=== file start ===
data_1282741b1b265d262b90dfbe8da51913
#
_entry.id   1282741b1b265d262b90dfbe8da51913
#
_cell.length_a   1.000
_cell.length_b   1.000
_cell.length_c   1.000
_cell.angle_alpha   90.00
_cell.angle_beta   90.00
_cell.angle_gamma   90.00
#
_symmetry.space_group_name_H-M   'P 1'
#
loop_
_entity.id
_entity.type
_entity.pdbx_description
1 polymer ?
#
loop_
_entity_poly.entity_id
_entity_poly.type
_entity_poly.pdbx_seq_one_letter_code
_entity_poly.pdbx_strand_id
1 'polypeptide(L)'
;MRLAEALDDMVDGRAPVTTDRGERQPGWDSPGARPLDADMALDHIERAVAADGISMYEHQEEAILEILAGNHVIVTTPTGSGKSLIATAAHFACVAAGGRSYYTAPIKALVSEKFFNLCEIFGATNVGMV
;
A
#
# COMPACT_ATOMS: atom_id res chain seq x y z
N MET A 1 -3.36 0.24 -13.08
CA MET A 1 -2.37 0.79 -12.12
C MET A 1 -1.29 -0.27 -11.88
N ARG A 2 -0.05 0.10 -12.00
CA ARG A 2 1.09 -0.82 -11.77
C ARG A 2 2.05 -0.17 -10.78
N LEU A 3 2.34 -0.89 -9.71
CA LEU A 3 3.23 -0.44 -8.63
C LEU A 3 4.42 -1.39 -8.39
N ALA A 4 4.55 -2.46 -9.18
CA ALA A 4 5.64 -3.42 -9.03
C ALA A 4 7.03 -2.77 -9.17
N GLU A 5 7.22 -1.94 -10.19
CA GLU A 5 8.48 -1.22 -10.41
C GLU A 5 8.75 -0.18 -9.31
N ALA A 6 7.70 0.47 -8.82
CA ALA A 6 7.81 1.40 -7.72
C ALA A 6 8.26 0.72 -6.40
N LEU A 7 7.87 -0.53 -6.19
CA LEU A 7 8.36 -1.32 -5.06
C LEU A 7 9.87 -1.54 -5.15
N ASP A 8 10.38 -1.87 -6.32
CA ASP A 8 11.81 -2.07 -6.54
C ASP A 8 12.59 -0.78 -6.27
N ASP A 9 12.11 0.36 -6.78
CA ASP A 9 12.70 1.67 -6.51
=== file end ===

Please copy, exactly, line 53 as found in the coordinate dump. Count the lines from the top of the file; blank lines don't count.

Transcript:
CA ASP A 8 11.81 -2.07 -6.54